Some of the places that I have been have been very frightening. There are things I will never forget. The early, frozen dawn of a Grozny suburb after Russian forces had taken the city, when I huddled in a potato cellar with an old woman listening to the bombardment and sure I would be dead by daylight. Watching an Ivorian soldier slowly raise his gun to my chest after I screamed at him to let me take a wounded man to the hospital in my taxi during the first day of the coup d’etat. The sound of rapid gunfire over a bush in Sierra Leone, where a few seconds before there had been stillness. Then the rush of chaos. My car being surrounded by teenage, drugged soldiers in Freetown who waved RPG’s and demanded that I get out so they could rape me. The terrible hollow sound of a bomb being dropped near my base camp in Kosovo and the screams of pain from the people that it hit.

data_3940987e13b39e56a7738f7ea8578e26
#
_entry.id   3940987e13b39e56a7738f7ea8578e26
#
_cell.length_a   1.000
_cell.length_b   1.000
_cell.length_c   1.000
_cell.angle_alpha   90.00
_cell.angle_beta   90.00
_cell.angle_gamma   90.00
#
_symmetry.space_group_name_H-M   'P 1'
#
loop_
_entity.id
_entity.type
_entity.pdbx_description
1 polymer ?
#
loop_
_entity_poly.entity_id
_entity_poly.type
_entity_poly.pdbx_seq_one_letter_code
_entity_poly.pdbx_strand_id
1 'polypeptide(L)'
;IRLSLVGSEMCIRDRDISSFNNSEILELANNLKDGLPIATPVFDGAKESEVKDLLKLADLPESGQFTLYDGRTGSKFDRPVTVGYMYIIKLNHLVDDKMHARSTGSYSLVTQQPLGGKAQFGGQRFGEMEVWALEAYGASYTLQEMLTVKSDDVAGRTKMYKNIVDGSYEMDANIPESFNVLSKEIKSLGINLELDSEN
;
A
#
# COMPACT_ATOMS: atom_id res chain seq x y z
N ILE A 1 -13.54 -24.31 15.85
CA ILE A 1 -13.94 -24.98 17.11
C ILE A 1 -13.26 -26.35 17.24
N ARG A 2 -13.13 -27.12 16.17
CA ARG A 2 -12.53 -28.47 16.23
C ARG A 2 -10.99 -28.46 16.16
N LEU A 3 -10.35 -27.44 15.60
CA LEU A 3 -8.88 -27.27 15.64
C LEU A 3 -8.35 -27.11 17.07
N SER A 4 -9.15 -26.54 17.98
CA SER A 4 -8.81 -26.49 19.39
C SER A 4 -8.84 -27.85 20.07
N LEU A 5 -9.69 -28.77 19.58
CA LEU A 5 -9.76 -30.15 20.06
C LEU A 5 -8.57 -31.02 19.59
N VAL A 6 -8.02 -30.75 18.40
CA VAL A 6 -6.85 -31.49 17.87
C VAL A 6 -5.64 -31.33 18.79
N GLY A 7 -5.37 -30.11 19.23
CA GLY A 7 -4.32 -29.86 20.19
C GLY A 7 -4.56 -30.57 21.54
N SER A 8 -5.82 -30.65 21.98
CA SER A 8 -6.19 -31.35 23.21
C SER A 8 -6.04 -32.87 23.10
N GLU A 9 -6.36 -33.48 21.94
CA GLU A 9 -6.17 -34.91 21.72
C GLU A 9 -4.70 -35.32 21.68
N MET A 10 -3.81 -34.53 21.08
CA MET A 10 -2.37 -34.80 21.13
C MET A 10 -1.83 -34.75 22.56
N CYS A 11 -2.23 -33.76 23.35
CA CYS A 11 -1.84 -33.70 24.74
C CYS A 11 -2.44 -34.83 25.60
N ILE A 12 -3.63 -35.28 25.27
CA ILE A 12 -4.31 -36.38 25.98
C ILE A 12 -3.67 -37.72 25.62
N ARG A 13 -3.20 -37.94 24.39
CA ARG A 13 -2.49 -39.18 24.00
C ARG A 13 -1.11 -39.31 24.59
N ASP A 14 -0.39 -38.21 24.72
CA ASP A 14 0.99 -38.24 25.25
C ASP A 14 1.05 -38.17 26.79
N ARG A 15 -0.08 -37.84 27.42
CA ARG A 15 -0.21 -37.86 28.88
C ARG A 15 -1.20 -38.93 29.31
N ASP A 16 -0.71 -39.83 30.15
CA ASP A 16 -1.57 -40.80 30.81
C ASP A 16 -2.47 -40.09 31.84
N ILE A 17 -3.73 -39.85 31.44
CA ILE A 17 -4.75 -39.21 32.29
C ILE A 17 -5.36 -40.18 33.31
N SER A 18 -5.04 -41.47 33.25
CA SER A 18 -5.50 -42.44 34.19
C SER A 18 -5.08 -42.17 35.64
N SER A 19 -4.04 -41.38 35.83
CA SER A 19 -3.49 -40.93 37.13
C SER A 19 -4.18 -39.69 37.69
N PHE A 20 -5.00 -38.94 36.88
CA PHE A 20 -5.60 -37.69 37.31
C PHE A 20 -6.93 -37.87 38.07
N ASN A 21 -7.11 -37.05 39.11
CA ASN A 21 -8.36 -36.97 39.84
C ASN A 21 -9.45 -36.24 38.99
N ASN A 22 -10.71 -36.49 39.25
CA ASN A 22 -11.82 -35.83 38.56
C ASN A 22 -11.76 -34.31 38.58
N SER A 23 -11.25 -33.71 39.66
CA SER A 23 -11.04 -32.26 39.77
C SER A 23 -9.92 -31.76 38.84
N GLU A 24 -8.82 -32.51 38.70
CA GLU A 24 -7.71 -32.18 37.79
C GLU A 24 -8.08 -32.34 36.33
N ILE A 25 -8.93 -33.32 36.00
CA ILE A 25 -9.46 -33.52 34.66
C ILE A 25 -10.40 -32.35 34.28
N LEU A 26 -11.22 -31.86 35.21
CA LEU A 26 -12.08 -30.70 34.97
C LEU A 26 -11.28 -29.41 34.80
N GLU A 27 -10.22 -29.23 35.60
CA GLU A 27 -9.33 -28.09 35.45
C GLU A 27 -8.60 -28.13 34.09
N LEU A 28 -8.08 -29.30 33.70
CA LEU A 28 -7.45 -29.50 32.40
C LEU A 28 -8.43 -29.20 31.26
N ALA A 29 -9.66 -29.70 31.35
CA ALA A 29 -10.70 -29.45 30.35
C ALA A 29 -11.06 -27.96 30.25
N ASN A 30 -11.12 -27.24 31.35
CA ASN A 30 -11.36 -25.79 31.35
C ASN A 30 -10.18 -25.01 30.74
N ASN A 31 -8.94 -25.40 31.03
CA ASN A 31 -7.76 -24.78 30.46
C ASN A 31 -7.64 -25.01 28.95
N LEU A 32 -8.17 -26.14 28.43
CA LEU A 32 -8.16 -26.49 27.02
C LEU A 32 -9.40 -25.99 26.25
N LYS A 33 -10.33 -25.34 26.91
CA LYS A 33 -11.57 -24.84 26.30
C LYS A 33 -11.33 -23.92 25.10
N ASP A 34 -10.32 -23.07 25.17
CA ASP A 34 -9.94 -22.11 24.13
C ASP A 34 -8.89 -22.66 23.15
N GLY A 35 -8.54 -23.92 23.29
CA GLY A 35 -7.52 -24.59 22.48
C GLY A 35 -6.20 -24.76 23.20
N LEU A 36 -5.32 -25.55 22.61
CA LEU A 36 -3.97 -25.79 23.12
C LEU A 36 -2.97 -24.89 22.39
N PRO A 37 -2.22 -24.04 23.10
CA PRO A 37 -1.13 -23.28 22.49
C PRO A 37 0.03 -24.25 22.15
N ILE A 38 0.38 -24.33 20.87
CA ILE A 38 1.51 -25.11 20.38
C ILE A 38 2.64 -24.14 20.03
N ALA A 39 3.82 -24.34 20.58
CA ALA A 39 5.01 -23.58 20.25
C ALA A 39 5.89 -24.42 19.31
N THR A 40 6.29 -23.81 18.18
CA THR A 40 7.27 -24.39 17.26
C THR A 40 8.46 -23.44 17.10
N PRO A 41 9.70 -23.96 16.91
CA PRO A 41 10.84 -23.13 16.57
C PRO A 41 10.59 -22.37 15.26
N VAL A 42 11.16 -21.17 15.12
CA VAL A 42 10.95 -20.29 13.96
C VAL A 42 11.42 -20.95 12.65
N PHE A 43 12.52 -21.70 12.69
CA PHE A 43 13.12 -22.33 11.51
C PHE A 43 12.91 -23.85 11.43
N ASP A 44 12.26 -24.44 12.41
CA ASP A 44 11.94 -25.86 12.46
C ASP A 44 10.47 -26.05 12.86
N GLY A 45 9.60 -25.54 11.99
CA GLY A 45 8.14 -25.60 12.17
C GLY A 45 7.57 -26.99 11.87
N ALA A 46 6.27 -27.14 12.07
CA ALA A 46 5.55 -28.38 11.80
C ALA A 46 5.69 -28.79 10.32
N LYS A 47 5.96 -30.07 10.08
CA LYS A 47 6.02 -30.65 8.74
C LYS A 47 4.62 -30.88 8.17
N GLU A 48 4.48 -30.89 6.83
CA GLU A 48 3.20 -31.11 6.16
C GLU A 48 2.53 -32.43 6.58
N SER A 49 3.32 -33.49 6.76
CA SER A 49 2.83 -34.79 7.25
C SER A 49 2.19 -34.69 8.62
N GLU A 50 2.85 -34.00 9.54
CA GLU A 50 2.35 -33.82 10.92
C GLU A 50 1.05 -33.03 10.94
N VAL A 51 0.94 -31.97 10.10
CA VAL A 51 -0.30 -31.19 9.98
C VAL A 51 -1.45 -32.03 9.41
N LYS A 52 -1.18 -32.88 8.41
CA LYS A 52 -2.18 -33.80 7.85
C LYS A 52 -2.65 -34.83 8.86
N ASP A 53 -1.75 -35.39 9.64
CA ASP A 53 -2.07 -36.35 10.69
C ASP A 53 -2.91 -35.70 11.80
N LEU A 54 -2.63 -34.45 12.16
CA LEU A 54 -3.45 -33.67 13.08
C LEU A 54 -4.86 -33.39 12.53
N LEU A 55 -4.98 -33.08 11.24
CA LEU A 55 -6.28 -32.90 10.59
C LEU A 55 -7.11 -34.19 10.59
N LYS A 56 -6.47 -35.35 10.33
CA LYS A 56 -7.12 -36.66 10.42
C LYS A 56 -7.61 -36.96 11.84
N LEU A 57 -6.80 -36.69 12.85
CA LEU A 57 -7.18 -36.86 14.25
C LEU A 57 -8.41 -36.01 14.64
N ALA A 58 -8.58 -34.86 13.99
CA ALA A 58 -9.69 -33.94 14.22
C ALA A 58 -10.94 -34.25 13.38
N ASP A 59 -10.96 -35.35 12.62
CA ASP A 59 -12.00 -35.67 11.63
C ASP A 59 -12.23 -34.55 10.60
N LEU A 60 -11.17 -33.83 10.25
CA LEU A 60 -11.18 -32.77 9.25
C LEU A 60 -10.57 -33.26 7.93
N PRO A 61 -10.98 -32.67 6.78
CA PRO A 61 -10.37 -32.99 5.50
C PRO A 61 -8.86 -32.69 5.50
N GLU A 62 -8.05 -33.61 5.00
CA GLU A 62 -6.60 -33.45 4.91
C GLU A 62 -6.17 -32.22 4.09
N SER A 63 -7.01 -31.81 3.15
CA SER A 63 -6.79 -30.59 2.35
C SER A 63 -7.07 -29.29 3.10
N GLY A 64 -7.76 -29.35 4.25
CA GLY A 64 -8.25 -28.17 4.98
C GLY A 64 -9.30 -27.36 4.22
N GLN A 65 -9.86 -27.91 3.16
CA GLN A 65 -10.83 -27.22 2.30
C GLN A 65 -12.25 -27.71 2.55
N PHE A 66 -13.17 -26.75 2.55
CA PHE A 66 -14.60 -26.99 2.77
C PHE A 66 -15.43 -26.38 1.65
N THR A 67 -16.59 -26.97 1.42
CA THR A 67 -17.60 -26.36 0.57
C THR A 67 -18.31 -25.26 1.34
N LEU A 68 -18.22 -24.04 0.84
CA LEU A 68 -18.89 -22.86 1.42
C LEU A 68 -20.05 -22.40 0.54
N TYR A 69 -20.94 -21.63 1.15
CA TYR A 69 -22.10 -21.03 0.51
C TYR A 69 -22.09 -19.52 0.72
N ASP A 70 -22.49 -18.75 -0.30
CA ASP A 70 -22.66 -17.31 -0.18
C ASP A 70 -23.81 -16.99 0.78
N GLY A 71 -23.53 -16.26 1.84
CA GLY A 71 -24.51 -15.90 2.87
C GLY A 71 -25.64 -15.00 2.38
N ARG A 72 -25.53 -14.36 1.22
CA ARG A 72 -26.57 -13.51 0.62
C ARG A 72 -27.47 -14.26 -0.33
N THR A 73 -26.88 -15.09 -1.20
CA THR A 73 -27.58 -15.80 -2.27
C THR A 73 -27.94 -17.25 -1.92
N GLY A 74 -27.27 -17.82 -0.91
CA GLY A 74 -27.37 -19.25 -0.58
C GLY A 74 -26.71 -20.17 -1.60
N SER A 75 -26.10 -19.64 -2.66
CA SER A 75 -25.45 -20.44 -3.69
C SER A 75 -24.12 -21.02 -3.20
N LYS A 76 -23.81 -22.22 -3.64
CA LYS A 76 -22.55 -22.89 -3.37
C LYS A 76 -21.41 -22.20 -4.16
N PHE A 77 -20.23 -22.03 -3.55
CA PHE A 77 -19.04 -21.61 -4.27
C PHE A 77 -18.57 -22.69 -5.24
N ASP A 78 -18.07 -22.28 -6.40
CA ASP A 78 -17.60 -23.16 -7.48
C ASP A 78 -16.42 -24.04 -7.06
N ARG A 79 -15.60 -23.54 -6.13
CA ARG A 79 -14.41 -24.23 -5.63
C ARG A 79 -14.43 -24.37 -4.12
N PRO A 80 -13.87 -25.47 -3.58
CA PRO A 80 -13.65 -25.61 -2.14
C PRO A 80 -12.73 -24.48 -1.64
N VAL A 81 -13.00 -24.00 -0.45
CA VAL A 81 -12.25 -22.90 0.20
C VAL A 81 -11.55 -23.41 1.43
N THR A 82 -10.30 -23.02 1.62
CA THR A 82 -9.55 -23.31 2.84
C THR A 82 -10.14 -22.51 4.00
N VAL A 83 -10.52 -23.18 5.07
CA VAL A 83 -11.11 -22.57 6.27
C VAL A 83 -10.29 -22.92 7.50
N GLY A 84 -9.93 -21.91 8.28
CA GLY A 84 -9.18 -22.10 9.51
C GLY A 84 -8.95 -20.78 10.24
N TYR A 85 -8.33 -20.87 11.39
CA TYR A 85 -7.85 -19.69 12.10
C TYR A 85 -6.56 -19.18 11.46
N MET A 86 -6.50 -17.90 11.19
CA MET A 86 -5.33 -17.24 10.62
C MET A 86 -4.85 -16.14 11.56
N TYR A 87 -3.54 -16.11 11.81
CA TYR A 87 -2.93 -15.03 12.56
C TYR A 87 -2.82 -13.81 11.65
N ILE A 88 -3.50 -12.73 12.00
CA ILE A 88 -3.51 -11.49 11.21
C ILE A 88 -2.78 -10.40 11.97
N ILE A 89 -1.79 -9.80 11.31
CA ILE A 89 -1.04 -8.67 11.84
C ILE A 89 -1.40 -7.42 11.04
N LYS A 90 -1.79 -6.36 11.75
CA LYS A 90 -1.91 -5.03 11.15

I have been terribly frightened at times, but innermost in my mind was that I would always survive. Why, I am not sure, but I believe it probably has something to do with faith. A friend of mine, a former combat photographer once said, “I never think I will get hurt because my mother loves me too much.” It sounds ridiculous, but everyone has their own reason as to why the bullet that hits the guy next to you won’t hit you.
I believe the work that I have done over the years is important, and I am proud when I get a letter from an ordinary person, someone in Middle America or Middle England, a housewife or a teacher or a radio technician, who writes and says, “Thank you for your compassion.”